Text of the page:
PdeRL

#28 humphries

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Posted 23 June 2003 - 23:25

All and Sundry

Sometimes, if it were possible, I would give myself a good kicking!!

The Resta Special is a Premier!

Griffith Borgeson "The Golden Age of the American Racing Car"

"...with the oubreak of war in Europe, the Indianapolis management became concerned about losing the crowd appeal of "international" participation in its events and ordered several Peugeot cars from France. The factory replied that it was out of the racing business and totally involved in the war effort. The Speedway therefore commissioned the Premier Company to build three replicas of the GP Peugeot. These copies, owned and campaigned by the speedway and which raced under the names of Peugeot, Premier, and Premier-Peugeot, were quite successful. They were such accurate copies that, according to legend, when Goux came over in 1919 with one of the prewar cars and cracked a cylinder block in practice the day before the "500", a Premier-Peugeot block was sent for, dropped directly onto the studs of his crankcase, and enabled Goux to finish third in the big race..."

On page 43 of Borgeson's book is a photo of the 3 Premiers prior to the 1916 "500", the same photo appears on p55 in Dick Wallen's "Board Track, Guts, Gold and Glory".

All Resta did to one of the Premiers, that he must have acquired in 1918, was to extend the dummy vee-shaped radiator at the front, make the cockpit surround a little more aerodynamic by fixing on extra cowling and add vents to the side of the bonnet. Cosmetics.

Robert's option " or a completely new engine built exactly on the same lines" appears to be correct.

George Wiedely's whose organisation built the Premiers was something of a visionary building a straight eight racing car in 1905 using drive shafts not chains and a multiple-disc clutch not the leather-faced cone type.

John

#29 m.tanney

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Posted 24 June 2003 - 03:47

  The Automobile Journal's account of the 1916 Indy 500 gives the bore and stroke for the competing engines. The Peugeots of Resta, Aitken and Merz all had a bore of 3.655 inches, with a stroke of 6.6. The Premiers of Rooney, Anderson and Wilcox were measured at 3.66 X 6.656. The Peugeot with the largest bore - the one closed to the figure given for the Resta Spl. in the Motor Age article mentioned above - was Mulford's, which had a 3.662 bore and a 6.625 stroke. So the Premier copies had a slightly smaller (.004 in.) bore. Odd that Mulford's car would have a slightly larger bore than the other Peugeots. Maybe his engine (or at least the block) was a copy made by someone else, not Premier. If "aftermarket" blocks were available in America, that might explain the slightly different dimensions of the Resta Spl.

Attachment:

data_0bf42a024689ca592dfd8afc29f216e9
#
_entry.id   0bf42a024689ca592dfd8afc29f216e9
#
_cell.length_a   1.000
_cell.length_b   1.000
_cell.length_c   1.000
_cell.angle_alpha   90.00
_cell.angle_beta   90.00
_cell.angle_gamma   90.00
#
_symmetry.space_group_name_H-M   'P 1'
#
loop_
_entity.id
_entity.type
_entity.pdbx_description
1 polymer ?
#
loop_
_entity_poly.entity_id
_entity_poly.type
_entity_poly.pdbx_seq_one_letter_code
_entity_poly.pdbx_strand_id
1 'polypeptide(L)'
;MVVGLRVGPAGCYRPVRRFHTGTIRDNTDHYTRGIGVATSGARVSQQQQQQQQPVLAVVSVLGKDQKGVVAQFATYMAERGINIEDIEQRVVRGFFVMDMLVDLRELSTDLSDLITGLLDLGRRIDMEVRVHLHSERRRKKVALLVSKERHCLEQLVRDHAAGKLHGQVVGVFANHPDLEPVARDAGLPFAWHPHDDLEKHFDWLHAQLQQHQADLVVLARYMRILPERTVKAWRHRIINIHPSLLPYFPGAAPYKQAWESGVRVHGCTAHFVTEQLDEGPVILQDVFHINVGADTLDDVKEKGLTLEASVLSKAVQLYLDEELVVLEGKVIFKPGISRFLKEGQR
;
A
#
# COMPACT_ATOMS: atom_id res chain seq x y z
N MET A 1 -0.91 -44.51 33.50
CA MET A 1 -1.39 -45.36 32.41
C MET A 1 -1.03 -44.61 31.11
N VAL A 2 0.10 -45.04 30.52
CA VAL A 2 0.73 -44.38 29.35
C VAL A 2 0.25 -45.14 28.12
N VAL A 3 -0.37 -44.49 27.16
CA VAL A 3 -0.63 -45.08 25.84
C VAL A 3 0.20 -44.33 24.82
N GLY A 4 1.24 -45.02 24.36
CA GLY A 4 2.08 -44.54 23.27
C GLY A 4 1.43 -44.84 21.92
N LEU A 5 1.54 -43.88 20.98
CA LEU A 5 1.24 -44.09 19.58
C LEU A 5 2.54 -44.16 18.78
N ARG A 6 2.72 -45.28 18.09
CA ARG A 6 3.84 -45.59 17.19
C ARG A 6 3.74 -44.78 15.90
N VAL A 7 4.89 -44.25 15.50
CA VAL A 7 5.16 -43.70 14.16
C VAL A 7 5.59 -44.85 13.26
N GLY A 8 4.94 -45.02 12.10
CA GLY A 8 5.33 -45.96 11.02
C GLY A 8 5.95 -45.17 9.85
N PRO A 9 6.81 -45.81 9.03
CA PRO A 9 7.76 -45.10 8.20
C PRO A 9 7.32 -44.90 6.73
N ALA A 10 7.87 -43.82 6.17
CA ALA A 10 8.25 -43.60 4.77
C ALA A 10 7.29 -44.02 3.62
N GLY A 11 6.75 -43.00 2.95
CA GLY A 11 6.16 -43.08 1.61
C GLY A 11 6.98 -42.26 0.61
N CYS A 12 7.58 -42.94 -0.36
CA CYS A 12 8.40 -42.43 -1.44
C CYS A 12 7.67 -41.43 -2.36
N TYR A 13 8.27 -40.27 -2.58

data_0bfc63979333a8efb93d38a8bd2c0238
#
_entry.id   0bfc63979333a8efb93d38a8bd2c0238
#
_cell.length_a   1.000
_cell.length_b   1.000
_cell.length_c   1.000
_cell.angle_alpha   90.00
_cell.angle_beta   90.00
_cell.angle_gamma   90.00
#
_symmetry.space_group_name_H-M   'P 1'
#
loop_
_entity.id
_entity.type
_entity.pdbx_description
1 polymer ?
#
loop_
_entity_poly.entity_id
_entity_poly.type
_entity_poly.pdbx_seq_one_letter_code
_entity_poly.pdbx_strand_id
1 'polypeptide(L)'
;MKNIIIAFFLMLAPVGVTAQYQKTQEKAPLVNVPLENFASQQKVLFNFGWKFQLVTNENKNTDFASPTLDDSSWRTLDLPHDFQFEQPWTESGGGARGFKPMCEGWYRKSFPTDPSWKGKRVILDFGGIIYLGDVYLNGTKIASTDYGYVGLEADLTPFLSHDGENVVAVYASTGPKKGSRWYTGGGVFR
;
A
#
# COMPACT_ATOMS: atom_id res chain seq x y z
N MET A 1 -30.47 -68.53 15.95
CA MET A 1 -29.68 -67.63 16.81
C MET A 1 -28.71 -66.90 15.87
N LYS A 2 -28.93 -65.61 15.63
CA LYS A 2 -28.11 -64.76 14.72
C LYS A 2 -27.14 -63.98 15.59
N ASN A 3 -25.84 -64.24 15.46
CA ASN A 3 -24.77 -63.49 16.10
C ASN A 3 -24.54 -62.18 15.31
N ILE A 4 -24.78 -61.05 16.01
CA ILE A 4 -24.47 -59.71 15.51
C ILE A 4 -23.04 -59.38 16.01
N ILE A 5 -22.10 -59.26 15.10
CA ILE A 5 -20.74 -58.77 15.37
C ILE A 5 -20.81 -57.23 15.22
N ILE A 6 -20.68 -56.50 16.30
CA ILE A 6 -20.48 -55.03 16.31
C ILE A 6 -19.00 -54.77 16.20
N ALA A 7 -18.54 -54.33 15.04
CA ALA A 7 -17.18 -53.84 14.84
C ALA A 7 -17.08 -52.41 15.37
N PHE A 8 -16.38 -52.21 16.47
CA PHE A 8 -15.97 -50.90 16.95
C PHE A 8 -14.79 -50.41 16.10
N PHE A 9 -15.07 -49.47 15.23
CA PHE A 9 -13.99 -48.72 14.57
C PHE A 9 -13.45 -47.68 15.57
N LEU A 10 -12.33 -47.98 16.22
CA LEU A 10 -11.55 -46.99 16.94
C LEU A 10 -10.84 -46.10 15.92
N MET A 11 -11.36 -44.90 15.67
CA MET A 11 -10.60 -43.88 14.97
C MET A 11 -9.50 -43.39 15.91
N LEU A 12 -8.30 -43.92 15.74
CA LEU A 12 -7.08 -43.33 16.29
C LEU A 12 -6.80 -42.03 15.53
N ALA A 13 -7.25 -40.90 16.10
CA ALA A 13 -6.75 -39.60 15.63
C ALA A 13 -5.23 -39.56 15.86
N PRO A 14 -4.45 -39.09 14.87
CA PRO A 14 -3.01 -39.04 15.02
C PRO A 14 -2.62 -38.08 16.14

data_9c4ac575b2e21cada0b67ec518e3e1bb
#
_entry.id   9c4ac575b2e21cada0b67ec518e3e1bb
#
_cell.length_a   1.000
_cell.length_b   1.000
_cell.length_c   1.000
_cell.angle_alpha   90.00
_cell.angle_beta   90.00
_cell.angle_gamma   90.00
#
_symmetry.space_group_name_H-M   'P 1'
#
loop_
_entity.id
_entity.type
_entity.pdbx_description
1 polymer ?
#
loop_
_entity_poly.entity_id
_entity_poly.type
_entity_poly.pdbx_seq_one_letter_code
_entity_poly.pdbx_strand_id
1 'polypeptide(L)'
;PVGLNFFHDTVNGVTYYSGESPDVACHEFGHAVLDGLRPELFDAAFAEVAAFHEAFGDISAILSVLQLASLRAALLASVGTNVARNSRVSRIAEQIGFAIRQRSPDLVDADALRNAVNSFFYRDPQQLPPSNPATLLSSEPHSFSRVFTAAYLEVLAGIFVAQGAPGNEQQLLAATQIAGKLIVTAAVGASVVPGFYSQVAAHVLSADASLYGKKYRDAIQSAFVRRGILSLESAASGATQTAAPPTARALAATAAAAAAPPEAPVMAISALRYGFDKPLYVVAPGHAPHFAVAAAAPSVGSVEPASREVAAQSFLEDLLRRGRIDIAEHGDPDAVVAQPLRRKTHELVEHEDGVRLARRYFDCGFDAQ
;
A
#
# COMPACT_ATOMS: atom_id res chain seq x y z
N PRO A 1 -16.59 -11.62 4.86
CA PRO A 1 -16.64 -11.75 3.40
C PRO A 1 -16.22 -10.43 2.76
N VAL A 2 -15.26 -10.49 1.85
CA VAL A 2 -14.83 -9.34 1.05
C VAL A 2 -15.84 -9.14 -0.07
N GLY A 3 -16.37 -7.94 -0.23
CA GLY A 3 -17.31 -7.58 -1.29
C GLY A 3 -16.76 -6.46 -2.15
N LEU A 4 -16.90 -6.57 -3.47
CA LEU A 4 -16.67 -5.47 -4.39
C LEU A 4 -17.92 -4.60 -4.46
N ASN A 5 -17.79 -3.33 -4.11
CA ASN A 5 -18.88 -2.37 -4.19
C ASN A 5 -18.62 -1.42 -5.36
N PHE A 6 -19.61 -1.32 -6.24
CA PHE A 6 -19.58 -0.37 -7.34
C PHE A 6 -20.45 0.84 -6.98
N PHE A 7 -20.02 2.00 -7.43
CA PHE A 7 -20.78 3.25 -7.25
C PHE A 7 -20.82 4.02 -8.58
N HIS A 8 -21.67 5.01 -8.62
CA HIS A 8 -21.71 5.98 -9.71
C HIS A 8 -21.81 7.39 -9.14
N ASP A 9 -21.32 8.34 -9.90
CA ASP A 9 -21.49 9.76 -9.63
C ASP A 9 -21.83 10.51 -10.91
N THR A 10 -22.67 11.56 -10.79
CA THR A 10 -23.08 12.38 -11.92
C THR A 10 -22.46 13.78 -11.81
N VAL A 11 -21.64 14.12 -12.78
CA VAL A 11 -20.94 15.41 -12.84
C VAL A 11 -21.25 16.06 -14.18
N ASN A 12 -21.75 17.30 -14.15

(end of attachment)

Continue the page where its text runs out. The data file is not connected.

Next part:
While on the subject of the Resta Special, I have a confession to make. I saw a couple of vintage photos of it for sale on Ebay last year. I didn't think to bid on them. Now, of course, I wish that I had. The one thing that sticks in my mind about them is that the colour looked lighter than in the photos seen on this thread and in the Dick Wallen book. I believe that the photos were from Tacoma, though I do not recall if they were identified as such, or if I came to the conclusion after checking Phil Harms' stats. Lesson learned: the next time I see vintage American racing photos I'll either buy them or email Phil.